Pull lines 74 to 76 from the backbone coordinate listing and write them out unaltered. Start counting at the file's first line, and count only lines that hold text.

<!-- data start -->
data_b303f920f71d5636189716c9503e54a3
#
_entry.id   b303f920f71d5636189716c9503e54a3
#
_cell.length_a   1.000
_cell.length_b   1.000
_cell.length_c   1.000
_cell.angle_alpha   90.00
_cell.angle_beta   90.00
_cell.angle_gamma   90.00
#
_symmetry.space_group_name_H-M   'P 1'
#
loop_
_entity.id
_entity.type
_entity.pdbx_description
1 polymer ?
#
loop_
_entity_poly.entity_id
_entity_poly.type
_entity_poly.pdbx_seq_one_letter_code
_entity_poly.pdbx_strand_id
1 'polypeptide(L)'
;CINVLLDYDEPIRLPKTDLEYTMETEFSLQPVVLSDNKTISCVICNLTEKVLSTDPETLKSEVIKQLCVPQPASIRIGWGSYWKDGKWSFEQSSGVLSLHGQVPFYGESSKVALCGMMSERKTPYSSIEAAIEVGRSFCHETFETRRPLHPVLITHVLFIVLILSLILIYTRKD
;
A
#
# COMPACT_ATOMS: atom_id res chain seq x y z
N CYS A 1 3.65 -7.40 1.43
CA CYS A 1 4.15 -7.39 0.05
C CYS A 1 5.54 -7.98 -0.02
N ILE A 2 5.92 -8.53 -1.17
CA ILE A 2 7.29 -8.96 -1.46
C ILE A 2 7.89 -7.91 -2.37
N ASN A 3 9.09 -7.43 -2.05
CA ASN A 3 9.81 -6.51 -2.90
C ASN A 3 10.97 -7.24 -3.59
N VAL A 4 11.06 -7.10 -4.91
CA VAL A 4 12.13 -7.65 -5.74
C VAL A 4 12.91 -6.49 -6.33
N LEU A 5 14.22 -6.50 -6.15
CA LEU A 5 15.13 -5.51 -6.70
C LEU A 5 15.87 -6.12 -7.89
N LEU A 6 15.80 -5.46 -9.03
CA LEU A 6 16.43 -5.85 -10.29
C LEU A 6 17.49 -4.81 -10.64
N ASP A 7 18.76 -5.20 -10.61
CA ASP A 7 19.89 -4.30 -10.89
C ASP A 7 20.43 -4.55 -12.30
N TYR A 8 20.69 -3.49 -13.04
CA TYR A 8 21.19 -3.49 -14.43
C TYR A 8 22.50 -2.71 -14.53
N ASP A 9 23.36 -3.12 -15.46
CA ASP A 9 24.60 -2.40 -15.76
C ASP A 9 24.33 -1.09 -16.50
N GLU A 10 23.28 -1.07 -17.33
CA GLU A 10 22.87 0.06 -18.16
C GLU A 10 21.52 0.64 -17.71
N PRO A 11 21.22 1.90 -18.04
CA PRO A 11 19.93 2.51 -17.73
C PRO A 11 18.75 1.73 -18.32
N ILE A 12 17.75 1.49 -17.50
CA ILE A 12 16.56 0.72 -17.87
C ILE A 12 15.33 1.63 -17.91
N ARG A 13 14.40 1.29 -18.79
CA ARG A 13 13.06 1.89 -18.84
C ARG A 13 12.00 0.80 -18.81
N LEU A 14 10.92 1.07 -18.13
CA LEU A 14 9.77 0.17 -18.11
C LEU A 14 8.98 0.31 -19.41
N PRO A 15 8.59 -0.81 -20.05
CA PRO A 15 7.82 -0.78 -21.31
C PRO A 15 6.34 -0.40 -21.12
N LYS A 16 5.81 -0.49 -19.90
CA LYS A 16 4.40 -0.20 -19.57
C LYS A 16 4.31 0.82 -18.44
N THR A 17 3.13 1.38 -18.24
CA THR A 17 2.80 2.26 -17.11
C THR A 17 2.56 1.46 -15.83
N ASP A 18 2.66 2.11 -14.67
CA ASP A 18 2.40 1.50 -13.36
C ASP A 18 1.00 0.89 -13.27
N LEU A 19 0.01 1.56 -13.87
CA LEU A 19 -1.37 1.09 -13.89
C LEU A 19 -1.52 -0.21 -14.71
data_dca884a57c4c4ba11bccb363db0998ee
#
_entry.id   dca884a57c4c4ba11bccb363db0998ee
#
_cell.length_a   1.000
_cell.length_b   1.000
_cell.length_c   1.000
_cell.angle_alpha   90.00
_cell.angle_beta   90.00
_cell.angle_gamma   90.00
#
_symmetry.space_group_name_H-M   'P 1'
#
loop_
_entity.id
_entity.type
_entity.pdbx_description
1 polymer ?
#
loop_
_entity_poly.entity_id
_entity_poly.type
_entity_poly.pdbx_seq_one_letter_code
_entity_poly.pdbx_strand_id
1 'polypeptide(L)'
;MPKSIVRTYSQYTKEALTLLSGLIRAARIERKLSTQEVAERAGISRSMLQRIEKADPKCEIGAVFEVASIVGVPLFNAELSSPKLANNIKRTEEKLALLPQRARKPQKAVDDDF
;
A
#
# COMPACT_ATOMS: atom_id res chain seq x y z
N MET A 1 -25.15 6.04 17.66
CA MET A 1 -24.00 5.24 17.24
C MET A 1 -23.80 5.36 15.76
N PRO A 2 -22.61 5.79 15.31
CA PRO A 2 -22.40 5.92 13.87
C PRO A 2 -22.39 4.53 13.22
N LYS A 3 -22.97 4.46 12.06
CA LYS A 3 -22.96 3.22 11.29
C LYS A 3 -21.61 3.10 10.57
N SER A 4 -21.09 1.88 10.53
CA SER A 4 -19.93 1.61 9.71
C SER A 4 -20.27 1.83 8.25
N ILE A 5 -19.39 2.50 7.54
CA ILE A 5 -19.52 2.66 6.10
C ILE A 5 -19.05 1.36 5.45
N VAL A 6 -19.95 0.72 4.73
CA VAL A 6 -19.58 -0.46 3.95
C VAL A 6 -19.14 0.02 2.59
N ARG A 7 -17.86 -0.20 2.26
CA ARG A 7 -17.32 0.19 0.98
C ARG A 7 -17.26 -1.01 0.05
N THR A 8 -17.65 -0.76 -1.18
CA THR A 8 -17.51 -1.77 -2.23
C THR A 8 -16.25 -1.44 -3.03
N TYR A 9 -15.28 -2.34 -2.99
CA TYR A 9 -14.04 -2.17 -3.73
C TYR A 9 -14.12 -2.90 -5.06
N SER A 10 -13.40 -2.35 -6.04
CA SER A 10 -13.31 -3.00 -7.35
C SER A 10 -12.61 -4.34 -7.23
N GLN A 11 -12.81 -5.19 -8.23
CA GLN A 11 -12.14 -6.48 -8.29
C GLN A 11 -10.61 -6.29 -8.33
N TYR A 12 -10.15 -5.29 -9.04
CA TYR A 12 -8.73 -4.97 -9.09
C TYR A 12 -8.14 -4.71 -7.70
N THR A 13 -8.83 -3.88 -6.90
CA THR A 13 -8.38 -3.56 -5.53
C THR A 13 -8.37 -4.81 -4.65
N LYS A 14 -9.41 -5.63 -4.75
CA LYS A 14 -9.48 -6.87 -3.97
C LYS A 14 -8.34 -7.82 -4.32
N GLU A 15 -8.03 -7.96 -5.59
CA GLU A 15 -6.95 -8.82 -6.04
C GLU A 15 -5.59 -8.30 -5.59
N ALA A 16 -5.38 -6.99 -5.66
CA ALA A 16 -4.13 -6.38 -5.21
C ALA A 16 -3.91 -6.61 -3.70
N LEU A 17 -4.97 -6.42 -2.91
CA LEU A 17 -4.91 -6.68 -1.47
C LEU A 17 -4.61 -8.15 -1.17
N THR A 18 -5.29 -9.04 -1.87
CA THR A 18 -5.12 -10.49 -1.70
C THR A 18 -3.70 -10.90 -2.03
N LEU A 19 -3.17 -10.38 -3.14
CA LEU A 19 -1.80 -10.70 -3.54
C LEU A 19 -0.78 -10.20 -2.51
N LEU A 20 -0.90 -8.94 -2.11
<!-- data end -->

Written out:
CA PRO A 15 7.82 -0.78 -21.31
C PRO A 15 6.34 -0.40 -21.12
N LYS A 16 5.81 -0.49 -19.90